Antibiotic resistance is a growing concern in medicine, and there are plenty of researchers trying to better understand the phenomenon.

By better understanding infectious diseases and the way they work, scientists can develop more effective vaccinations and treatments. There are a huge number of studies that have been carried out in the field, and scientific knowledge is steadily improving. However there remains a lot more work to be done.

One recent study by a team at the University of Idaho has provided significant insight into the causes of antibiotic resistance. Eva Top, professor in the Department of Biological Sciences in the College of Science, a researcher at University of Idaho's Institute for Bioinformatics and Evolutionary Studies (IBEST) and director of the Bioinformatics and Computational Biology graduate program, and her team discovered that two genetic mutations could be crucial to understanding antibiotic resistance.

Pieces of DNA known as plasmids are key contributors to antibiotic resistance, and the study examined why some bacteria hold on to plasmids and others don’t. Top and her team found that genetic mutations caused bacteria to retain resistance plasmids, an interesting advance in the field and one that could help to slow or stop antibiotic resistance from proliferating.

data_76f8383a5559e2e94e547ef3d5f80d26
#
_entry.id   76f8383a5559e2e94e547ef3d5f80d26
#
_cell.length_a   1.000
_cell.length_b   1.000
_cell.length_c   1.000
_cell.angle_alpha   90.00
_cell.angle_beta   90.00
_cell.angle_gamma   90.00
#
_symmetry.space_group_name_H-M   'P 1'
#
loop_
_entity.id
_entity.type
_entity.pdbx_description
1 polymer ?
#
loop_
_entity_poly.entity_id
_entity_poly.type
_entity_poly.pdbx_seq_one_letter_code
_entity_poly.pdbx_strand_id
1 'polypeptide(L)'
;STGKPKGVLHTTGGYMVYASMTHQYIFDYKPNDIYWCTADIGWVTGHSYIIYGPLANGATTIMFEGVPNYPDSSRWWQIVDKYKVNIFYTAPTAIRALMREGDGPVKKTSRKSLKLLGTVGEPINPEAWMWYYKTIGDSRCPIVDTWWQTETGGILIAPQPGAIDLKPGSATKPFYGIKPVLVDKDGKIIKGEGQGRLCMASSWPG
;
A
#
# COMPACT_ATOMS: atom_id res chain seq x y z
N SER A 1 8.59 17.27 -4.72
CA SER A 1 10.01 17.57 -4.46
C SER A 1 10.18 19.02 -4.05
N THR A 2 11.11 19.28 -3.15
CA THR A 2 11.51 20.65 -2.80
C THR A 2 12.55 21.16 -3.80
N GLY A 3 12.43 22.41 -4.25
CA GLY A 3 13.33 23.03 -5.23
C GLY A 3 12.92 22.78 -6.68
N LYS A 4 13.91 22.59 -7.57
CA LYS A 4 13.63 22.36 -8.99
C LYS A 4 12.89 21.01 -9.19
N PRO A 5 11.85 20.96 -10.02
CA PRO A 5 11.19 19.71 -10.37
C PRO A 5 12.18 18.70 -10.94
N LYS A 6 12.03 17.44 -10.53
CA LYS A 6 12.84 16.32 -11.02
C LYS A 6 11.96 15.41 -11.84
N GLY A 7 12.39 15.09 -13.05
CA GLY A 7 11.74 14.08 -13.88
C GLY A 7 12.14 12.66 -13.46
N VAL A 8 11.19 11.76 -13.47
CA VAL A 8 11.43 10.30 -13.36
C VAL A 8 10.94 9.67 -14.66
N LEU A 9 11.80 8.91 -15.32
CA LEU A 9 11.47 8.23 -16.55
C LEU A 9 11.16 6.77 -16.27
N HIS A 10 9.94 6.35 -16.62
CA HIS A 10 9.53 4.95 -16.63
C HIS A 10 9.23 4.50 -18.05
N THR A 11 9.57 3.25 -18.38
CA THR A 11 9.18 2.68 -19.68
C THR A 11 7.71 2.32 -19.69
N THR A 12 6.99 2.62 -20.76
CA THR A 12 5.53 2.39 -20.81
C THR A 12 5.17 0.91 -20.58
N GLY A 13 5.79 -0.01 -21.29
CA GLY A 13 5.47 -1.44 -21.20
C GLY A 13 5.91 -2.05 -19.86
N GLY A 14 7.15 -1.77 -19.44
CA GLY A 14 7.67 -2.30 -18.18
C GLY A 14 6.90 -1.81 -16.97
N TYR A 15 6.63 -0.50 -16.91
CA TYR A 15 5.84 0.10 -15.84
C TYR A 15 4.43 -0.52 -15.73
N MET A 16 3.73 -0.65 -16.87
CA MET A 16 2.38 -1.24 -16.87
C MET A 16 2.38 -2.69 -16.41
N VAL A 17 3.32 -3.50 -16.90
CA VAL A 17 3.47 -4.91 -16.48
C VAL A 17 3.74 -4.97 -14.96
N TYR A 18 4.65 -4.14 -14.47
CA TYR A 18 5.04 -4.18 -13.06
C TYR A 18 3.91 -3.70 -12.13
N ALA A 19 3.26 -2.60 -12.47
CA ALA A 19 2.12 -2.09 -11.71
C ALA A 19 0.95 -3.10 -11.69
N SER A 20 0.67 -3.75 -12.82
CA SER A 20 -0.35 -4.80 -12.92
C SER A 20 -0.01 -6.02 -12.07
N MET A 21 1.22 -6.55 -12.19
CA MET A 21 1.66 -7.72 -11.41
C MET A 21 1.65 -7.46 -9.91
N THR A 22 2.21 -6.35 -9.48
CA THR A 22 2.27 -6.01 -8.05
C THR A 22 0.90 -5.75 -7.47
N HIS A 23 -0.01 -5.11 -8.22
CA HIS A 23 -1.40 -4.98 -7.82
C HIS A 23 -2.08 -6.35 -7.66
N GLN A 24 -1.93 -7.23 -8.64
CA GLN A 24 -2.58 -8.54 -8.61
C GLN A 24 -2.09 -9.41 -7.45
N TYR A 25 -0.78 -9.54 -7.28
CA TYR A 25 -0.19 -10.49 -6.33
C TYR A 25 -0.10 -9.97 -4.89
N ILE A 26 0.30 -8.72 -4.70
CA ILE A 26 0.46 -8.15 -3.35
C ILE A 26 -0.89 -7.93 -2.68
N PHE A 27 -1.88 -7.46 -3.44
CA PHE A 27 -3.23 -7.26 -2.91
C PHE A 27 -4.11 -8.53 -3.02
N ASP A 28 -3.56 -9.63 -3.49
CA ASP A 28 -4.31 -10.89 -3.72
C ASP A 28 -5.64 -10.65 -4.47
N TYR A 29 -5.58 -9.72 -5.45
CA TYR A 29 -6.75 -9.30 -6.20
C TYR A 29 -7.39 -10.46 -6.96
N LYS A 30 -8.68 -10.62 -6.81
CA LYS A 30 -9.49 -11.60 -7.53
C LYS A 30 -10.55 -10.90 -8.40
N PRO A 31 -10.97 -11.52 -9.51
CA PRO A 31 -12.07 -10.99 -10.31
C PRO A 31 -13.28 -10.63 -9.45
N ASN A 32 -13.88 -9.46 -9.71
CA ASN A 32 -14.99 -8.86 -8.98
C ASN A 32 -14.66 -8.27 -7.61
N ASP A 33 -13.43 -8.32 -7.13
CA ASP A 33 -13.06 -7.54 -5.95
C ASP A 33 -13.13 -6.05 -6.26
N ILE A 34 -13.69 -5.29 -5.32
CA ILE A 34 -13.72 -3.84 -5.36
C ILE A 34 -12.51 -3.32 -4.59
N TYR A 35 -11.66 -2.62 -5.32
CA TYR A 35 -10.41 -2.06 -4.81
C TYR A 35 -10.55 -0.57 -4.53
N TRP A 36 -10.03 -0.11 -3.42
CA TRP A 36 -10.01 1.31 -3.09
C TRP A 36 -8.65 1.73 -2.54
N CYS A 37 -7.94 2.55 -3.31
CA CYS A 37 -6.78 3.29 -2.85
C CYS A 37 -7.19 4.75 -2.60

While plasmids can explain some resistance, bacteria can also evolve through mutations in their chromosomes. However plasmids can make bacteria resistant to multiple drugs at one time, even those that the bacteria has never seen before. Now that scientists understand plasmids better, they can start researching ways of counteracting their effects. The next step for researchers is to find a way to make bacteria drop the plasmids that make them resistant to antibiotics.

Vaccine research is an incredibly important area of science, and it is important for researchers to choose the right clinical research organization (CRO). INC Research is a highly experienced CRO with extensive experience in the field. Whether you are carrying out clinical disease research for children or for adults, INC Research has worked on the development of antivirals, antibacterials, antifungals and vaccines.

The staff at INC Research includes a dedicated Infectious Disease Therapeutic Area team, which counts on four Infectious Disease board certified physicians, microbiologist and operational teams. Previously the company has carried out studies into infectious diseases around the world, including vaccine trials for Zika virus, Ebola virus and other global health issues.

If you are a researcher interested in tackling some of the emerging threats to global health, there is no CRO better equipped for the job than INC Research. Whether it is antibiotic resistance or any other infectious disease area that you want to look into, the company has the right expertise to help you achieve your goals.



Published by Arina Smith